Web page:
He had an inner strength, he was in command of himself, he radiated an aura of…something, of a wisdom which transcends personal motive. I ran into him while walking down an outer corridor in the courtyard of an old church in Tucson. I spoke to him, he listened. I explained how much I wanted to help the cause of peace, how much I wanted to contribute, and I confessed, to this priest who had served time in prison for practicing civil disobedience, that my anger about what was happening in my country and about what my country was perpetuating in the world, stood in my way.
He looked at me for a timeless moment, it felt like Christ himself was looking into my eyes, then he said, “We can’t wait until we are changed to take action, we take the action and the action changes us.” Then another timeless moment and he was off. I stood there rather stunned, feeling something like what the woman at the well may’ve felt like. Someone had peered into my soul and given me a simple formula for my life, as an activist, to take my flaws and shortcomings and to do my best anyway. I had spoken with one of the heros of nonviolence, I had spoken to Fr. Steve Kelly.
He was arrested with Franciscan monk Fr. Louis Vitale, a sweet, jovial monastic who had also served time and who had been arrested many times. Fr. Vitale was living the life of St. Francis, just being an instrument of peace, bringing loving, peaceful, and joyous energy, wherever he found himself, I felt very privilaged to be in the presence of these humble, active, genuine peacemakers.
I remember Col Ann Wright was there that night and spoke at length with Fr. Vitale.
He wore his brown monastic robe, he had a white beard, a man in his seventies, he was facing prison in opposition to torture, and ultimately they were both found guilty and did indeed serve time, for praying on the grounds of Fort Huachuca, for trespassing.
One of the things both priest and monk spoke of was the need for prayer for the torturer as well as the tortured, and the travesty of our military teaching our young men and women how to torture.
Under Obama it is now extreme sleep deprivation under the secretly approved Appendix M to the Army Field Manual.
These are the real peacemakers, their true motive is peace; they don’t have a rhetoric that says peace is war, war is peace, disarm but prepare for attack; their message is simple and singular and they are willing to sacrifice themselves for it, peace.
Yesterday I posted an article about a documentary entitled Countdown to Zero, a film purportedly about reducing the world’s nuclear arms down to zero, yet as I watched the trailer I couldn’t help but feel that the underlying premise was also that we may have to get tough again in order to deal with loose nukes and rogue nations, the film seemed to have hidden messages, underlying motives, and an undercurrent of supporting violent action under certain circumstances, and keep in mind that pre-emptive strike is now an Obama policy, no longer simply the Bush doctrine.
Quantum Sunday has been posting a series on nonviolent Christians, people whose observation (a quantum principle) of the world’s violence causes them to respond with nonviolent action. They are quiet, peaceful, strong, and those whom I’ve met are very humorous and joy filled as well, they are light-hearted, courageous people; they are also strangely under-reported. While films like Countdown to Zero get big press, the arrests of these activists get little other than local news coverage, but thank goodness they do get that!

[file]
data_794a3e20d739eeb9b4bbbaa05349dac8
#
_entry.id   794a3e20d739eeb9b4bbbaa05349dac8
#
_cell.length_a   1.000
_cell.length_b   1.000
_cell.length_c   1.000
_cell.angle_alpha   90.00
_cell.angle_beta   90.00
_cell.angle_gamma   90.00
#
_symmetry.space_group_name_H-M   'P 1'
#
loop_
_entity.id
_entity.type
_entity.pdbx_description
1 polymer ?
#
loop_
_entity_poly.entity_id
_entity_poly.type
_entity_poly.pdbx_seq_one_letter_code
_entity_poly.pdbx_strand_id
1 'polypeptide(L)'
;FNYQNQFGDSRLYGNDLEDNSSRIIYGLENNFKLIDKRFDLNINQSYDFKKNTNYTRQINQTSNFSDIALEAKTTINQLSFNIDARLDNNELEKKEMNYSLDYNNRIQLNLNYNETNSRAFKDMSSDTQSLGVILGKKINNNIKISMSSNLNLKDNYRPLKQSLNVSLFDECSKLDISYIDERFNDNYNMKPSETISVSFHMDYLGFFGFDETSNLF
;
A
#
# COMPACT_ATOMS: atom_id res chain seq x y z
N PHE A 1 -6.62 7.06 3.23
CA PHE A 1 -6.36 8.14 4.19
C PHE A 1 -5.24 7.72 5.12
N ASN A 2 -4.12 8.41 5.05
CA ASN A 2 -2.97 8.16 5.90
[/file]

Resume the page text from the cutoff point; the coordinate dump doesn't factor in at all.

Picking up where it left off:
Yet the larger, mainstream corporate media seems to have a hands off policy on such activities. When priests and parishioners get arrested practicing civil disobedience it is news, however it is generally unreported news, save for possibly some local coverage. Certainly it is just as newsy as Lindsay Lohan getting arrested. The larger representatives for Christianity who the corporate media turn to, those who either support violence or who while they may dislike it will go along with it, are who the corporate media prop up as representatives of the Christian religion. The other big story the major networks will cover is priests gone bad, that they gladly cover, but priests and church members practicing civil disobedience and facing prison? Somehow, other than locally, that’s not a story.
If the nation’s Christian body, if Christians in general awakened to the Christian teachings of nonviolence, the military industrial complex would dissolve! So the corporate media (the military industrial complex) can’t give real coverage to nonviolent Christians practicing civil disobedience, it wouldn’t be profitable.
Instead, we have big money films, like Countdown to Zero interviewing Tony Blair, whom we know supports violence, about nuclear disarmament, while monks like Fr. Vitale and priests like Fr. Kelley, who was, yet again, arrested last year, this time for opposing the nation’s illegal nuclear arsenal, and whom we know is categorically nonviolent, escape the attention of the mainstream media, but I suspect he doesn’t escape the attention of God.
While we observe (quantum principle) the world and each other, perhaps Someone is observing us as well, and I for one applaud the activities of the peacemakers of Jona House, The Plowshares Movement, and others; and I suspect more people notice than they may think.
Fr. Kelly and fellow activists:
While researching, I found a compelling website about political prisoners: